But here's the inevitable disclaimer.  
The use of gold nanotubes in imaging and other biomedical applications is currently progressing through trial stages towards early clinical studies.
That's PR jargonish for "this technology is not even remotely close to application." How about this then? 'Fountain of Youth' Discovered? Scientists Might Finally be Able to Reverse Aging
Researchers from the Salk Institute in the U.S and the Chinese Academy of Science have discovered the deterioration of a specific set of DNA bundles called "heterochromatin" largely determines how fast or slow a person ages. 
"What this study means is that this protein does not only work in a particular genetic disease, it works in all humans. This mechanism is general for the aging process", said Belmonte.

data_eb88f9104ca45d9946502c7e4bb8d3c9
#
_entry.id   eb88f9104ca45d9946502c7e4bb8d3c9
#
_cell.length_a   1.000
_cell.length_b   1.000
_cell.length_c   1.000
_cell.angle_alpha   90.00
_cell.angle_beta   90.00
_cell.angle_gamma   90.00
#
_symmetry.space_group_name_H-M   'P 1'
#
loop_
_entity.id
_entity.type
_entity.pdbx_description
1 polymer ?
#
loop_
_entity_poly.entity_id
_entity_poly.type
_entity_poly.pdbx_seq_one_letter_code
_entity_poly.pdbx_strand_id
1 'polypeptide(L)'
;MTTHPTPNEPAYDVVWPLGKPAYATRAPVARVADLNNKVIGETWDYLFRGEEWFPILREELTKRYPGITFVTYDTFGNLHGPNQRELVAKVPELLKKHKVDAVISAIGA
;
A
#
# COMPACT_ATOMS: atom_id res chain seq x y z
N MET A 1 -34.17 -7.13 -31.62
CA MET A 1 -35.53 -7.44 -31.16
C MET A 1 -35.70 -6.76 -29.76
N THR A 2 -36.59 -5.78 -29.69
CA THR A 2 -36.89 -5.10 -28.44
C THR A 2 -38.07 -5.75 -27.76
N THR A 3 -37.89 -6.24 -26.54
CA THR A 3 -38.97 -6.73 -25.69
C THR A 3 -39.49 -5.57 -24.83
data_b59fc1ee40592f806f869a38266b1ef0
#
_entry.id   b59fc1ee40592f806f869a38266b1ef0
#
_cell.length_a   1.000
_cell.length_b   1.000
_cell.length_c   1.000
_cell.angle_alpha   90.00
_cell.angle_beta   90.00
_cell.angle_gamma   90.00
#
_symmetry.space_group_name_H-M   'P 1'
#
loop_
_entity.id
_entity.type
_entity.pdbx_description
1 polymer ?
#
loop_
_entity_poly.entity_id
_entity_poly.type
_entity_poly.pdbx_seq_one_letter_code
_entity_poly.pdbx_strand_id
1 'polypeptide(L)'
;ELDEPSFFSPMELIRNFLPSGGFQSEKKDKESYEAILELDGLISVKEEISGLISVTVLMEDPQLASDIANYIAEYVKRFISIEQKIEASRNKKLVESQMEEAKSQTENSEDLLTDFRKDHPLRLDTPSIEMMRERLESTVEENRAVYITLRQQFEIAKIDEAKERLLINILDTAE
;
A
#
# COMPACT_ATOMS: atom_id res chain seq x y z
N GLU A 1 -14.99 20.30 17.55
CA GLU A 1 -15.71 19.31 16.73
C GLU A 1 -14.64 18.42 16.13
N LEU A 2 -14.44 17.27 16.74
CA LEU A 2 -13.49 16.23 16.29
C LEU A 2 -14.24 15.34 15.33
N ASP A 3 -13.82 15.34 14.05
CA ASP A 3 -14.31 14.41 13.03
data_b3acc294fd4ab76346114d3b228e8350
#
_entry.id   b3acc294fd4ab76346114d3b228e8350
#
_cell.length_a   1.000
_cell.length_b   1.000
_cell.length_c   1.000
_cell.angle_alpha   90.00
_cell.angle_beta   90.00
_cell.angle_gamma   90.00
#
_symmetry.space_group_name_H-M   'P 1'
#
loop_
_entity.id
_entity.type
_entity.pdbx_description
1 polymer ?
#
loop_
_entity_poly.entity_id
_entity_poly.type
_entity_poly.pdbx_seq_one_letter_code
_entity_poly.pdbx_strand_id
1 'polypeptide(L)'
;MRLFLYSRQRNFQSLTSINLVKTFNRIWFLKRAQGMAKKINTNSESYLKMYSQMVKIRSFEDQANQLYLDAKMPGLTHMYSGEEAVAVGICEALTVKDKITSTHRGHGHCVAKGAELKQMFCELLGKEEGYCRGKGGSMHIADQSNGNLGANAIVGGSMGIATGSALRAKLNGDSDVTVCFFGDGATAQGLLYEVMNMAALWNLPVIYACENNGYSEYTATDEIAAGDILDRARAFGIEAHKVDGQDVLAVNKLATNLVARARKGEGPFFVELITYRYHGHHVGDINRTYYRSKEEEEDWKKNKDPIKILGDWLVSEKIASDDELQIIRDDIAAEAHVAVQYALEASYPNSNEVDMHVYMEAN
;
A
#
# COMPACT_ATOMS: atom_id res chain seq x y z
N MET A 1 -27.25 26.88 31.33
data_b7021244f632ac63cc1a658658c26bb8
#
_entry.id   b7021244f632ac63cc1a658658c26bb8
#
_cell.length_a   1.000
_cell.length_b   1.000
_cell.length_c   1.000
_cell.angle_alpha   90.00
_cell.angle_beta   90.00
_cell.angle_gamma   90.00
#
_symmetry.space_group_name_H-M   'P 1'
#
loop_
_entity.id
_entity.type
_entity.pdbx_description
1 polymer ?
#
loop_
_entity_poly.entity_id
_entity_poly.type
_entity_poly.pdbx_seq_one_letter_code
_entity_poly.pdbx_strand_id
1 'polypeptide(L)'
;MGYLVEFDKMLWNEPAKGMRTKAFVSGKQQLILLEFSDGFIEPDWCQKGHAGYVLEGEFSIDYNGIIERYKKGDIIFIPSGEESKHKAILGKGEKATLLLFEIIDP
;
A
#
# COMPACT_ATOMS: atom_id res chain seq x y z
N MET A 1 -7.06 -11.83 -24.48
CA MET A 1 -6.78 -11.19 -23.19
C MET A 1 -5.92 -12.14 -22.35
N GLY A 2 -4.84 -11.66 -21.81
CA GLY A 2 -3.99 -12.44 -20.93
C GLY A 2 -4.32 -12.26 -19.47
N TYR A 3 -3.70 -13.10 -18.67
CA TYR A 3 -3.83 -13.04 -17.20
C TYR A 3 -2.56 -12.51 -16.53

Wow, really? Sign me up! Oh wait... Here's the "maybe possibly hopefully potentially" part:
"If we are artificially able to play around with these marks, we may be able to alter the process of aging."
Well, OK. I'm going to get old. But I can get old on the Moon! Hey, it's true- they're going to build a Moon colony! It's just around the corner!
Europe's Next Space Chief Wants a Moon Colony on the Lunar Far Side
 The incoming leader of the European Space Agency is keen on establishing an international base on the moon as a next-step outpost beyond the International Space Station (ISS).
 
Johann-Dietrich W├Ârner expressed his enthusiasm for a moon colony at the Space Foundation’s National Space Symposium, a gathering of global, commercial, civil, military and "new space" experts that was held here from April 13 to April 16.